Explained: German Sign Language

It has little to do with German, but it’s faster - and has its own terms: an overview of German Sign Language.

Two deaf people have a conversation.
Two deaf people have a conversation. fizkes - stock.adobe.com

German Sign Language, or DGS for short, is spoken by at least 200,000 people in Germany, of whom about 80,000 are deaf. DGS has been recognized as a full-fledged language since 2002 by the Disability Equality Act.

Visual language

In DGS, the mouth image, facial expressions, hand shape, hand position and gestures play a role. Unlike spoken language, it is not linear. Wille Felix Zante of the German Association of the Deaf explains the simultaneity of the words: "You can display a lot of things in parallel, which makes sign language faster and more compressed than German". Instead of saying the names of people present, for example, you can point to them. "DGS is basically a 3D language that uses all the space in front of your body."

Other places, other signs

Owing to the late recognition of DGS, regional dialects developed in the sign language. "There are differences in months and days of the week, for example", Zante says. Idioms can also differ: "What is 'cold coffee' [literally, “kalte Kaffee”, meaning something being “old hat”] in German, we call 'old soup' in DGS". Internationally, the differences in signs are even greater; they are being used, after all, for different languages.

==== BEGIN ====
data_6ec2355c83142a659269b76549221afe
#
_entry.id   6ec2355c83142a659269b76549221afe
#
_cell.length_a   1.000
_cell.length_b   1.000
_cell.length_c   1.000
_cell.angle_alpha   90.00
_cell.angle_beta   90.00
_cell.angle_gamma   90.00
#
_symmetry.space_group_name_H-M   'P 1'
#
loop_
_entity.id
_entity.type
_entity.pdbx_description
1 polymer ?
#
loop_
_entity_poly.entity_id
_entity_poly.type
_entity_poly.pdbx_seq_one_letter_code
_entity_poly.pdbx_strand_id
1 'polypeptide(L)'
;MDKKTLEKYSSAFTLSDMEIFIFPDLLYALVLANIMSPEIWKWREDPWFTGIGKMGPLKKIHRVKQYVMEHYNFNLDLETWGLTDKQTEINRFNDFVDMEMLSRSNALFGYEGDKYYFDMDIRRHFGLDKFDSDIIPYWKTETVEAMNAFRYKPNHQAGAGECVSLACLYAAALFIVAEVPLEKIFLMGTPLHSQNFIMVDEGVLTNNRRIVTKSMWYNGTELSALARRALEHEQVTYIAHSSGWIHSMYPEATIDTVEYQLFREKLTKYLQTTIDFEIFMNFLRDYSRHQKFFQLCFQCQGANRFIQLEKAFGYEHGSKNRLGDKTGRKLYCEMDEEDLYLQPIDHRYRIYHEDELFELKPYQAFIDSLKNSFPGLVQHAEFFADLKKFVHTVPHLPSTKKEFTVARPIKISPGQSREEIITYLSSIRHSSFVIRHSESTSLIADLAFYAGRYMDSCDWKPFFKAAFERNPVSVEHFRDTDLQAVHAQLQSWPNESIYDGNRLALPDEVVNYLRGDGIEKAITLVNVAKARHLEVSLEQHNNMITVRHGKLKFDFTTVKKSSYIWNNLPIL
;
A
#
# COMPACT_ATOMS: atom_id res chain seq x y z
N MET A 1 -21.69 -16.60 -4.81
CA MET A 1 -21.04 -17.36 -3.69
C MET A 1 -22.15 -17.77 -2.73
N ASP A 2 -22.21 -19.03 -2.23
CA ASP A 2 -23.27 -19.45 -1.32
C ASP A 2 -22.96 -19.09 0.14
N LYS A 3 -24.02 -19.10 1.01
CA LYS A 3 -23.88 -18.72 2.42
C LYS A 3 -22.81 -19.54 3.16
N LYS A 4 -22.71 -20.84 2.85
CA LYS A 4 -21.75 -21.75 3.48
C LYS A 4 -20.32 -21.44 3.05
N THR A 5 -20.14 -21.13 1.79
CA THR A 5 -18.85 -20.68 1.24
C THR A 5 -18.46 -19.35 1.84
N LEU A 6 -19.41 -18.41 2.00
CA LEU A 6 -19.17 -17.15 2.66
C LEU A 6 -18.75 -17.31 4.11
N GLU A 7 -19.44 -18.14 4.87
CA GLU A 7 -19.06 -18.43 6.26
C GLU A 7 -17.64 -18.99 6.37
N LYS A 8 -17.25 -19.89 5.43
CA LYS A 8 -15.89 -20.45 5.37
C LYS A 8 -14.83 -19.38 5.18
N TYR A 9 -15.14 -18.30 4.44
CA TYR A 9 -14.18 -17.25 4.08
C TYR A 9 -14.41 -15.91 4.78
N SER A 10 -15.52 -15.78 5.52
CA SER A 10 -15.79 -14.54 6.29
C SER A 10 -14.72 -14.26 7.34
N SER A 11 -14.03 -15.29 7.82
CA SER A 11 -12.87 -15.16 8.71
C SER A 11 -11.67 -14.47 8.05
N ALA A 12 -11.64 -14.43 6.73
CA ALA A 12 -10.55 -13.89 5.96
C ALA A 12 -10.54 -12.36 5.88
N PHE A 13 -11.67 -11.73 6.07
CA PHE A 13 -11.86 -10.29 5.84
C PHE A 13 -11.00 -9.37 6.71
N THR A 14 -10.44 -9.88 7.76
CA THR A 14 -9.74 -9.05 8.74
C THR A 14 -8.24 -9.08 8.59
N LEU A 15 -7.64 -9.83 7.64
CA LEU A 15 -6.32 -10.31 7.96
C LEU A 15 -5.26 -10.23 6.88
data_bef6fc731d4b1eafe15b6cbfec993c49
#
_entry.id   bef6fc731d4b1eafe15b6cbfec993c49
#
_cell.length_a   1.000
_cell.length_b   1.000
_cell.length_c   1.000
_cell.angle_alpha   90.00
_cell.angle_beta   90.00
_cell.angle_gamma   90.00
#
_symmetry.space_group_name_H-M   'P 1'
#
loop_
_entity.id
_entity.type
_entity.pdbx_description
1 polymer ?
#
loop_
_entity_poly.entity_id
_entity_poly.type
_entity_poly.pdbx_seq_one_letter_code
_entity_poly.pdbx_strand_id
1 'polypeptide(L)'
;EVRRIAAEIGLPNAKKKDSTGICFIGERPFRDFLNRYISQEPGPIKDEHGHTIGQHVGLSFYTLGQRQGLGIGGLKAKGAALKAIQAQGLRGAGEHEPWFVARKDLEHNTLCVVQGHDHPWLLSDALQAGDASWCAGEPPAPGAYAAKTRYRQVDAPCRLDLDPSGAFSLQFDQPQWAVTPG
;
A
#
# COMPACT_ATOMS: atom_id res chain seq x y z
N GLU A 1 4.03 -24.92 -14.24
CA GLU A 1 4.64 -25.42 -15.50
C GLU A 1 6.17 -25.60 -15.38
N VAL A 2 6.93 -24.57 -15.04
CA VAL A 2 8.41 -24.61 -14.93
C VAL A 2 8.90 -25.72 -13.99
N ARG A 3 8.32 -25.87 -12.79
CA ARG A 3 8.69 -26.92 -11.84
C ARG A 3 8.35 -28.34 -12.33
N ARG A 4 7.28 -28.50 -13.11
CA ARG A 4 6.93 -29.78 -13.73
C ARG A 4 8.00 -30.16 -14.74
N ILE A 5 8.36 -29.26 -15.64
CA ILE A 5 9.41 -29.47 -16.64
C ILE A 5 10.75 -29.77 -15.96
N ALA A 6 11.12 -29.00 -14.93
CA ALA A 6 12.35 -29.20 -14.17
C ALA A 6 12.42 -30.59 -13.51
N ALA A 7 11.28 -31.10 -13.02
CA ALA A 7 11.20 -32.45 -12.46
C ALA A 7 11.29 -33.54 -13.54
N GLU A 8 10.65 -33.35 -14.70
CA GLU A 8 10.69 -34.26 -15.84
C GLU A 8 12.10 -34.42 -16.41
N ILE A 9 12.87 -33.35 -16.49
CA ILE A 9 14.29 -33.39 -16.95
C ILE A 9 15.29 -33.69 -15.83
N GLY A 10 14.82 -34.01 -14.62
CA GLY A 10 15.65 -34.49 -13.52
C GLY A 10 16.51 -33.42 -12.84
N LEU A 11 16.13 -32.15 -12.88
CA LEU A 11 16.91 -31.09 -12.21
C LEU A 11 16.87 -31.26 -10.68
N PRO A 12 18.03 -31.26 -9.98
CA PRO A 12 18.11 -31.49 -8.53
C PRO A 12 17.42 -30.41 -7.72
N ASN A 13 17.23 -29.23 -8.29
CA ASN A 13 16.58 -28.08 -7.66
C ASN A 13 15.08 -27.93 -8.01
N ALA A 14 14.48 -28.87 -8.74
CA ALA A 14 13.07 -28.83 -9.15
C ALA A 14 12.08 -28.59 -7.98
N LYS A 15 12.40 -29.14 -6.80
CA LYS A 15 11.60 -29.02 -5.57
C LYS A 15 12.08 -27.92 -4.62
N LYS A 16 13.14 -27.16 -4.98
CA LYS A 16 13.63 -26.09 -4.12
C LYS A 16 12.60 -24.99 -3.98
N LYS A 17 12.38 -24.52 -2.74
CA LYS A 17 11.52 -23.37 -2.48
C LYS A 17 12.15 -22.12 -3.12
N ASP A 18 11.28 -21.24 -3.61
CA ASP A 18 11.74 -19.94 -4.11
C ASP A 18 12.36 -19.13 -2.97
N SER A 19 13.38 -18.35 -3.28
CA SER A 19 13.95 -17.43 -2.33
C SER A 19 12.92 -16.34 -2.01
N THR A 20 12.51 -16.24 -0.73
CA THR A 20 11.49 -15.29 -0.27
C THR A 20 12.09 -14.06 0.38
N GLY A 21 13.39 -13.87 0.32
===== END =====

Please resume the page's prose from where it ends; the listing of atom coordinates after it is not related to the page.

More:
Language in transition

During the coronavirus pandemic alone, 2,000 new words were minted, according to the Leibniz Institute for the German Language. It's a similar story, says Zante, with sign language: "You look at how other countries handle new terms. Through deafness researchers, certain specialized signs spread. It happens very quickly." In the case of the name of Germany's new foreign minister Annalena Baerbock, he says, a specialist group even got together to determine the sign for her name.

DGS facilitates inclusion

The Institute for German Sign Language and Communication of the Deaf has been publishing various specialized sign lexicons since 1994 – for example, on the subjects of crafts or health. Recognition of DGS, says Zante, has made sign language interpreters much more readily available. Communication too now runs more smoothly, he adds, thanks to better webcams.

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